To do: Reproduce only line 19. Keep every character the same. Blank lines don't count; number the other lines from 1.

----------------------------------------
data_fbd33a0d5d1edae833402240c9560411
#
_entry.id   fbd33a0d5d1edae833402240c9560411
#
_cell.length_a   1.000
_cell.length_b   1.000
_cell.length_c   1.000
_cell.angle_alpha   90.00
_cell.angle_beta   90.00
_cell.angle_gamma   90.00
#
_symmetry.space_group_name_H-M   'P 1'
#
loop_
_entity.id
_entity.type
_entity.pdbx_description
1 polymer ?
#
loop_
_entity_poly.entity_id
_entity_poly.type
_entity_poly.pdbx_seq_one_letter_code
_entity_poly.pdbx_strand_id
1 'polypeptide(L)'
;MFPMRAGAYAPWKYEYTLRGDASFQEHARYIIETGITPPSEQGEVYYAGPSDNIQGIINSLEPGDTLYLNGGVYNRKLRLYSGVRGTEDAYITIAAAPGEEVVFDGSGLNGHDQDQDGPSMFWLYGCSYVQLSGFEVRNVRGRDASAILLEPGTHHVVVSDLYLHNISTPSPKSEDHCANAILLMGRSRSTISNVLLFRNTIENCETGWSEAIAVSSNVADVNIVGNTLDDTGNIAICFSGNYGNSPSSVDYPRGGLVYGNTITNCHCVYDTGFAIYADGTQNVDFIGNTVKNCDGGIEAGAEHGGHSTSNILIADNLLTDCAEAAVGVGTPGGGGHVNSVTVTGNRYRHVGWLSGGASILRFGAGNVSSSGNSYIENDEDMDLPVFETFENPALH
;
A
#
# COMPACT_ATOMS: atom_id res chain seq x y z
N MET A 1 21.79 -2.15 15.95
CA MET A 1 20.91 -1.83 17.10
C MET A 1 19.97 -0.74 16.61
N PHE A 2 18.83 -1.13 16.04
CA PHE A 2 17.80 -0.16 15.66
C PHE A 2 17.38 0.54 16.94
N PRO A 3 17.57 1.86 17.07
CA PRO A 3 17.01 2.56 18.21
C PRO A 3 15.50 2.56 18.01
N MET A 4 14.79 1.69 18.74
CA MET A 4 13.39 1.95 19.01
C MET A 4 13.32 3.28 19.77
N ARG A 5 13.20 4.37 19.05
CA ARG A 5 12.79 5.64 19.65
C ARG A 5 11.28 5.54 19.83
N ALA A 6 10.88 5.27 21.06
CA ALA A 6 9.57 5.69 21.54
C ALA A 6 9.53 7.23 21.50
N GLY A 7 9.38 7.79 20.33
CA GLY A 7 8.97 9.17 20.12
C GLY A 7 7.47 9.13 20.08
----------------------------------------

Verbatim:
#